The option to disable bandpass filtering was added in 0.3.1. I would suggest updating to the latest build (0.3.2) before running.
If you disable the bandpass filter, you can pass in the cosine regressors from fMRIPrep which act as a high pass filter at (1/128) Hz. This is required if you are using aCompCor components, since they are calculated after high-pass filtering of the data.
You can see in the code here the XCP_D will add the cosine regressors if you choose an aCompCor strategy (by virtue of high_pass in Nilearns load_confounds module). So, you would not have to pass cosine regressors in as a custom confound.
I have tried the aCompCor denoising strategy as you suggested. However, I have a follow-up question. In the report that is produced by xcp_d, I see this methods text:
First, outlier detection was performed. In order to identify high-motion outlier volumes, framewise displacement was calculated using the formula from @power_fd_dvars, with a head radius of 50 mm. Volumes with framewise displacement greater than 0.2 mm were flagged as outliers and excluded from nuisance regression [@power_fd_dvars].
Next, the BOLD data and confounds were mean-centered and linearly detrended.
The top 5 aCompCor principal components from the WM and CSF compartments were selected as nuisance regressors [@behzadi2007component], along with the six motion parameters and their temporal derivatives, mean white matter signal, mean CSF signal, and mean global signal [@benchmarkp;@satterthwaite_2013]. These nuisance regressors were regressed from the BOLD data using linear regression, as implemented in nilearn 0.9.2 [@nilearn]. Any volumes censored earlier in the workflow were then interpolated in the residual time series produced by the regression.
The processed BOLD was smoothed using Nilearn with a gaussian kernel size of 6.0 mm
I am noticing that this text does not mention filtering. Is that normal?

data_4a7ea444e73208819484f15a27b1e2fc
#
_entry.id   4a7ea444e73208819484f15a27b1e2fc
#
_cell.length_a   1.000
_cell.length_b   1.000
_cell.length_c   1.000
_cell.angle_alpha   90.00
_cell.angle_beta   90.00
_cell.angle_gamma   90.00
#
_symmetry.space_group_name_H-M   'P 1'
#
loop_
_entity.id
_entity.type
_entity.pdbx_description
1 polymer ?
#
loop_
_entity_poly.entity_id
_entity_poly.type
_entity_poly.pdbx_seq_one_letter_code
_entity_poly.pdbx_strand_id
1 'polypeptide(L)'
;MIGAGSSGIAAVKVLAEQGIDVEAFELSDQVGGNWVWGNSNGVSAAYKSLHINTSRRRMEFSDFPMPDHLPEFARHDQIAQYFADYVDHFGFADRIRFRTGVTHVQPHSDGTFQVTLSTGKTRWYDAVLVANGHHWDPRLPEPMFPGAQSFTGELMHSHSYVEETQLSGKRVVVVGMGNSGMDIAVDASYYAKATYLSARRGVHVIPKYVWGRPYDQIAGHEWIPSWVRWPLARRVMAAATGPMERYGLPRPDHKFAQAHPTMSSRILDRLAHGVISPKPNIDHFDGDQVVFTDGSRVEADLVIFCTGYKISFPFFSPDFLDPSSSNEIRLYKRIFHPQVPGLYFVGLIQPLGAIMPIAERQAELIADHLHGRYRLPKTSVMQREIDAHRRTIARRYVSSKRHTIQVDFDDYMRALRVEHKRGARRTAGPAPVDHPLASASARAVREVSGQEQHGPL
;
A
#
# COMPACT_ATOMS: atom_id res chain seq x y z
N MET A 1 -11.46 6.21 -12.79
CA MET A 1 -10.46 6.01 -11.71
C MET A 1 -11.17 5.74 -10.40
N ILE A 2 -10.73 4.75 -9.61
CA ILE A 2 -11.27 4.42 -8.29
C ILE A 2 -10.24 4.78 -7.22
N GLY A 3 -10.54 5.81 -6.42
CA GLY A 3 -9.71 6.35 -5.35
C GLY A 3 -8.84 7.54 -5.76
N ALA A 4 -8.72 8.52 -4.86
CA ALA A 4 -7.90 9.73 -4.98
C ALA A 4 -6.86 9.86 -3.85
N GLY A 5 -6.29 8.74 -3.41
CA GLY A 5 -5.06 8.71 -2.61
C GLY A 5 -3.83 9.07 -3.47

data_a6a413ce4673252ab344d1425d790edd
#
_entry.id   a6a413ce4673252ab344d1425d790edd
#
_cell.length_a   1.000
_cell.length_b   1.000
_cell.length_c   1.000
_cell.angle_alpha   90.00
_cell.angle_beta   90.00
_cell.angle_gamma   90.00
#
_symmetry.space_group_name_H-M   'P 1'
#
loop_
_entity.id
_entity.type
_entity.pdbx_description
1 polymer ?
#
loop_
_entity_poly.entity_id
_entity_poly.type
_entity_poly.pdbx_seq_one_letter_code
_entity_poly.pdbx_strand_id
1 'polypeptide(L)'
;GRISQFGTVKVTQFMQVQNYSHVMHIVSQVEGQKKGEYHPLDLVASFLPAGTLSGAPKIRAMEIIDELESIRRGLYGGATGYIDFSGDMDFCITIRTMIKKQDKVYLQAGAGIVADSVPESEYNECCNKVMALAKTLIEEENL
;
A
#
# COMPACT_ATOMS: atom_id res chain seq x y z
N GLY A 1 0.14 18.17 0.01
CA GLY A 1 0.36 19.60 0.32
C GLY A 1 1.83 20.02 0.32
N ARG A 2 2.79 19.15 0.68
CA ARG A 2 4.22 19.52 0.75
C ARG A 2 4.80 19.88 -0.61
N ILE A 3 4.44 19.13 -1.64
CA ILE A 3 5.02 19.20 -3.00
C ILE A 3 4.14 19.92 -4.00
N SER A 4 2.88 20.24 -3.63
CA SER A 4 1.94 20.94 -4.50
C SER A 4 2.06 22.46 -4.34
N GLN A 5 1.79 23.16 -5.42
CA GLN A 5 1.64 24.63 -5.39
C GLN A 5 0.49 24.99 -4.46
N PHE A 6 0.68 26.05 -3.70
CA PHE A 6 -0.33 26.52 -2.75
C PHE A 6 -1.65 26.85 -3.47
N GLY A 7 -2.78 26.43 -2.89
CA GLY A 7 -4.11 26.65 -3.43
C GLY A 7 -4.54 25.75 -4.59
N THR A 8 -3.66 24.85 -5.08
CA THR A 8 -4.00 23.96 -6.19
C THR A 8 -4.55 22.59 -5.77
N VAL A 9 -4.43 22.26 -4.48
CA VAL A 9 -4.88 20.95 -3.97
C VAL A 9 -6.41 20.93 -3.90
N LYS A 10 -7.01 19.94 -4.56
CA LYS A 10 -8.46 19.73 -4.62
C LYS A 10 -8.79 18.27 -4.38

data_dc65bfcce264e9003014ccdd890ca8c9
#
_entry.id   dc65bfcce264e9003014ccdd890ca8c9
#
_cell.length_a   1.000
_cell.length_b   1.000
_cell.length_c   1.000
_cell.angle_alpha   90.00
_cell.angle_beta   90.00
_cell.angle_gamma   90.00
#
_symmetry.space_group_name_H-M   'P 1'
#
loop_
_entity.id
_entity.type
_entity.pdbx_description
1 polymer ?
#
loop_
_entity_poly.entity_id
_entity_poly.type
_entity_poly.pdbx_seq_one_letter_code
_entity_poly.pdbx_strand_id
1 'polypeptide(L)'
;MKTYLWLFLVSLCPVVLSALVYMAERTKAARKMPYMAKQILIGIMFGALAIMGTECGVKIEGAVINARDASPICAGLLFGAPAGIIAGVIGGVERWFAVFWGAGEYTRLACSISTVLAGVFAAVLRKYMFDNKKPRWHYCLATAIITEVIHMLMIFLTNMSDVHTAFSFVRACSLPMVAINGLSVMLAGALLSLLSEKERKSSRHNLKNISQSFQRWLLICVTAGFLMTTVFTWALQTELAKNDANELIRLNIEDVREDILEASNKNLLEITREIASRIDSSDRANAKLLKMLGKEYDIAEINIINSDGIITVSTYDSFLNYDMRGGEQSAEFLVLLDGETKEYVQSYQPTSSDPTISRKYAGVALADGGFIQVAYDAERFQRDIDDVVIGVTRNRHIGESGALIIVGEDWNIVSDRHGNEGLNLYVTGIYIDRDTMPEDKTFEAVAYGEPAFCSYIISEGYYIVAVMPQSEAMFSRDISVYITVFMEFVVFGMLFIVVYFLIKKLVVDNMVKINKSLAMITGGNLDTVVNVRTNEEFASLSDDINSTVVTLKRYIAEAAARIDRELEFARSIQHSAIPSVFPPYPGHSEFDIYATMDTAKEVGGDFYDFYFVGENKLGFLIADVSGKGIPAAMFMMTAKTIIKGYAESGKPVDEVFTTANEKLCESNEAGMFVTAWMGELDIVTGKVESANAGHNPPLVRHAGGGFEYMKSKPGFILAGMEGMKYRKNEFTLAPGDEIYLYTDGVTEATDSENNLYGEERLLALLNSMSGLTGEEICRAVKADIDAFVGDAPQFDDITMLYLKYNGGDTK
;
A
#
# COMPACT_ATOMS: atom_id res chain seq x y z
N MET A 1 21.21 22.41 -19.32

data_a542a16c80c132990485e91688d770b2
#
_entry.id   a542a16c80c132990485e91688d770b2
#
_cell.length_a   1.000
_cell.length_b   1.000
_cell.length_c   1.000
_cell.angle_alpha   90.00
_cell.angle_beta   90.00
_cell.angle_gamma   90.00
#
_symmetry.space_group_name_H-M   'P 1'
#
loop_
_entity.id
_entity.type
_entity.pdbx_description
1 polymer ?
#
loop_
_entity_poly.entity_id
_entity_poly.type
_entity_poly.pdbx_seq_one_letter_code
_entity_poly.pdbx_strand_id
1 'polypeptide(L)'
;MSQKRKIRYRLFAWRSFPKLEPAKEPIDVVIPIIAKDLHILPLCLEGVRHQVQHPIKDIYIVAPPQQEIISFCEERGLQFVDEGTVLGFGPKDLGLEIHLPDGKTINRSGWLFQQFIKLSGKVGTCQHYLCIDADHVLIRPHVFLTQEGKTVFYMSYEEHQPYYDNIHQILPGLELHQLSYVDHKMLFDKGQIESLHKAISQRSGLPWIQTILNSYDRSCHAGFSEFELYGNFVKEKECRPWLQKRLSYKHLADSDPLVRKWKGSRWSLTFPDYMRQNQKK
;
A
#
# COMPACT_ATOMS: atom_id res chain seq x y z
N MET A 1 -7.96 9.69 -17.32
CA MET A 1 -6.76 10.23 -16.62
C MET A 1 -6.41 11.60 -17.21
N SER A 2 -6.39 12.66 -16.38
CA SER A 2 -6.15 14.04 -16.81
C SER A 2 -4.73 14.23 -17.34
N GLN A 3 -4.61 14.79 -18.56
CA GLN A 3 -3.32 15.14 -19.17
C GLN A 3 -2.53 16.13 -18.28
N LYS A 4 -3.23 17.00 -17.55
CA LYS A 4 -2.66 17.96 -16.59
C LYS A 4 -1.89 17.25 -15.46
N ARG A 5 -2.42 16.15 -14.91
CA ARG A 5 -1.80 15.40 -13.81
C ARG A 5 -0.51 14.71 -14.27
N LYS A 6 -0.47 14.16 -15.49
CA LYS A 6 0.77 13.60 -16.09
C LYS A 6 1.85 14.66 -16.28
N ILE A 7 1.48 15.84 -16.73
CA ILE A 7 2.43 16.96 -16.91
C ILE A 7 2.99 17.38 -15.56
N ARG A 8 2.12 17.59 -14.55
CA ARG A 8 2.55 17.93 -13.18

Hard to say without knowing your exact command, since if you disabled bandpass filtering it makes sense for it not to be in the boilerplate. Since the filtering in acompcor happens by virtue of confound regression and not a dedicated filter, it may not be in the boilerplate explicitly.
So to clarify what you are saying: the cosine regressors are added as part of the aCompCor strategy automatically, but they are not mentioned in the boilerplate? I think that this is an important step that should be mentioned in the Methods explicitly, as some users might be unaware of it. Would it help if I opened a feature request for it to be added to the report?
I am sorry to reopen this issue, but I have noticed something. When using the acompcor denoising strategy with GSR, the data looks filtered with only a highpass as expected. However, one thing I have observed is that when running acompcor on the same data without GSR (-p acompcor option) the data still looks bandpass filtered (i.e. very smooth). Here is a plot.
Apologies for the bad Excel plot, but it should be enough to show what I mean. These are two time series of the same brain region denoised with acompcor, one with GSR, the other without. As you can see, the version with GSR looks way more “spiky”. I wonder why that is, could it be that the GSR is reintroducing some noise in my signal? Or is it that the bandpass kicks in again somehow when the GSR is turned off…?
In both cases, the call to xcp_d included the “–disable-bandpass-filter” option.
I have also noticed that the bandpass is mentioned in the method description in the HTML file. Could it be that somehow this setup bypasses the --disable-bandpass-filter?
I am really sorry I reran the analysis after deleting all temporary files and actually I was wrong. I think this effect was maybe caused by some previous data that was not replaced by the new one. The data comes out as expected now, so not smoothed. Sorry for the alarm, feel free to remove my previous post or mark as solved!